Living dangerously with - or without - malloc()

July 01, 2013

Bernard Cole-July 01, 2013

Most software developers stick to the straight and narrow in their use of C’s malloc() library function - and its faithful companion free ()- in the constrained firmware environment of most embedded designs. But in this week’s Tech Focus Newsletter, Colin Walls in “Dynamic memory and heap contiguity“ provides some tips on how to live dangerously using dynamic allocation and do so with reasonable safety.

In his article, Colin does an excellent job in describing some new techniques that he’s convinced me are worth trying, especially if you are looking for a way out of the performance and deterministic straight jacket that dependence on malloc imposes. 

Many current and future designs using 32 bit and multicore MCU implementations will require either a safer way to use dynamic allocation or some way to extend static allocation. Included in the newsletter are a number of design articles and blogs on various static and dynamic techniques to achieve this. In addition, a number of other articles worth checking out include:

Memory allocation in C
Mastering stack and heap for memory allocation reliability
Building a user space library for dynamic memory analysis
Tackling memory allocation in multicore/multithreaded apps

Colin and the other contributors to haven't been the only ones looking at ways to live dangerously. Here are a few papers I found on how to use dynamic allocation in a number of next generation designs:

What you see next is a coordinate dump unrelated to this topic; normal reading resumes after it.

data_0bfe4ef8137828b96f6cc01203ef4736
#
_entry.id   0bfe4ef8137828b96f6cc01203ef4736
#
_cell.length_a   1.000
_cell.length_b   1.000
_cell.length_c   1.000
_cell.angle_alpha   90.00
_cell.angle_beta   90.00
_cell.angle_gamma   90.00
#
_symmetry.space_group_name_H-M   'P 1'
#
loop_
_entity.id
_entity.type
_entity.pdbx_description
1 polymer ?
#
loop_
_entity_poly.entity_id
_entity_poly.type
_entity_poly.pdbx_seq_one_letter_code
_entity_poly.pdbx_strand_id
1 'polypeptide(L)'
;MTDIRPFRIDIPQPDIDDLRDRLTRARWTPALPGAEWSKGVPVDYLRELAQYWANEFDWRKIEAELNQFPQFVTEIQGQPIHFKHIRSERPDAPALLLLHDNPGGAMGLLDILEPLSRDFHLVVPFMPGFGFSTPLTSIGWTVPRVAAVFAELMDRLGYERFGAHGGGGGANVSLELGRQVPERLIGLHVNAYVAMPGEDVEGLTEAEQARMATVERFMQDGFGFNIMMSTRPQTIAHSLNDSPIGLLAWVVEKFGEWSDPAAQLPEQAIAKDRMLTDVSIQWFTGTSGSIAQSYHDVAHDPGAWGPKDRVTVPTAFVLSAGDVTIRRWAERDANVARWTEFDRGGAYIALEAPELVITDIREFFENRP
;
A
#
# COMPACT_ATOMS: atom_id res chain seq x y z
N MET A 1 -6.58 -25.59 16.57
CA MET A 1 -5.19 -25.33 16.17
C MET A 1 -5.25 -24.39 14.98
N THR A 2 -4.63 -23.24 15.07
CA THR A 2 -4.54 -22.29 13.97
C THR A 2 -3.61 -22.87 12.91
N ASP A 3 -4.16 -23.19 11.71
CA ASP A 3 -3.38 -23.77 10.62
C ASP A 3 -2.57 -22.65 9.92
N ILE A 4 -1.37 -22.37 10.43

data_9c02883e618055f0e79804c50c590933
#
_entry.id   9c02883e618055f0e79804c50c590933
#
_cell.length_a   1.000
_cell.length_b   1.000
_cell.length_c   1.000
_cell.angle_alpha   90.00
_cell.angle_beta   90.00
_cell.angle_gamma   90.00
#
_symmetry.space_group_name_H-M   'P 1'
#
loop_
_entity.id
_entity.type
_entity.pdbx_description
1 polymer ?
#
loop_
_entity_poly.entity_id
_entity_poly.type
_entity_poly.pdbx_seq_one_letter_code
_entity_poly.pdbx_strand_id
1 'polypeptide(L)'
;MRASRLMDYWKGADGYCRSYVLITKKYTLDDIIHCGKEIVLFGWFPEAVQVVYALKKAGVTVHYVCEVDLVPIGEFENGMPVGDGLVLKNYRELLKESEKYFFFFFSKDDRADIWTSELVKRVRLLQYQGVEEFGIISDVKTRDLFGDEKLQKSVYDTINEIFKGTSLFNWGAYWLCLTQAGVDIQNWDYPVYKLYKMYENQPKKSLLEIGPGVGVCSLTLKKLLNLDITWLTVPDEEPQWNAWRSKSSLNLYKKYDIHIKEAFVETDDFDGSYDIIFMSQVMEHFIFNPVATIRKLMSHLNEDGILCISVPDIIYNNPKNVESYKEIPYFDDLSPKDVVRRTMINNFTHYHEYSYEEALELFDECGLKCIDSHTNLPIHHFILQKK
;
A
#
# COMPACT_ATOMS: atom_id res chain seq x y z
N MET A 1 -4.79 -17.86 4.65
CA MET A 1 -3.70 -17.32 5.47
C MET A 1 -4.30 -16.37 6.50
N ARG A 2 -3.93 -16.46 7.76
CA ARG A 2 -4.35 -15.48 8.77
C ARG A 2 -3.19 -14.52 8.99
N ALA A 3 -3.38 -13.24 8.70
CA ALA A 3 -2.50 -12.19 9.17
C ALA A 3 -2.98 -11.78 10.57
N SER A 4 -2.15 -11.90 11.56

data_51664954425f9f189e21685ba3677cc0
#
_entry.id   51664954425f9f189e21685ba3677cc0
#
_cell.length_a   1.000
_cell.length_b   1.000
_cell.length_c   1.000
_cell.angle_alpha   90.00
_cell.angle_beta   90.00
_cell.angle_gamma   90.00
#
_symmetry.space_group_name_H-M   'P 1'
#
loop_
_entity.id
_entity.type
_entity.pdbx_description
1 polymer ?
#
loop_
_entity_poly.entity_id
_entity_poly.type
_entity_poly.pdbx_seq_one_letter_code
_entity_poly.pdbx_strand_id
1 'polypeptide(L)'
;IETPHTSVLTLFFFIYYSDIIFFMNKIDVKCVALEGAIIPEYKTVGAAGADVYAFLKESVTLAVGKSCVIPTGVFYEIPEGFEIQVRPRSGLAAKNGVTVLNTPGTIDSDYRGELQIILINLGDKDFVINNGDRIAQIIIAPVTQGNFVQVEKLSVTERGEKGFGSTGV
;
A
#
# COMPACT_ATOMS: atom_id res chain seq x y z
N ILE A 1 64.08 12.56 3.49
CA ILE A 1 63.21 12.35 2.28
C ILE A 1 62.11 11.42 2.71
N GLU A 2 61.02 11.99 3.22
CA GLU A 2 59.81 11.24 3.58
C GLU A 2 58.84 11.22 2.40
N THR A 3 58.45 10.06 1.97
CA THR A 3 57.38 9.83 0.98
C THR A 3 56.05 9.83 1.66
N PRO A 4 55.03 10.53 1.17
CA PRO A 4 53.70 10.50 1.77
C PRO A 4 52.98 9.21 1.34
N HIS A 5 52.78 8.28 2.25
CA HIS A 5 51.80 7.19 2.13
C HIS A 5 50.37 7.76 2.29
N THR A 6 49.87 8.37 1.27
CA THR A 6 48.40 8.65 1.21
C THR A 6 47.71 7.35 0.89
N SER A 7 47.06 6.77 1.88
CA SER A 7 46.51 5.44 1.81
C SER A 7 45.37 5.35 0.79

A scalable lock-free dynamic memory allocator
Dynamic memory allocators for real-time embedded systems
Using Palloc for parallel dynamic memory allocation
Dynamic memory management for embedded real-time systems
Efficient dynamic heap allocation of scratchpad memory

As you read these various perspectives of the issue of dynamic versus static memory allocation, keep in mind the warning that Colin includes in his article:

The word “dynamic” should – and normally does – ring alarm bells with embedded software developers,” he writes. “The dynamic allocation/creation of anything is fraught with problems in real time and deeply embedded systems, so, wherever possible, static alternatives should be considered.

But, he adds, while dynamic memory allocation is a good example of where this caution is wise, a clear understanding of the issues involved can lead to implementations that are appropriate for your embedded design, without living too dangerously. Site Editor Bernard Cole is also editor of the twice-a-week newsletters as well as a partner in the TechRite Associates editorial services consultancy. He welcomes your feedback. Send an email to, or call 928-525-9087.

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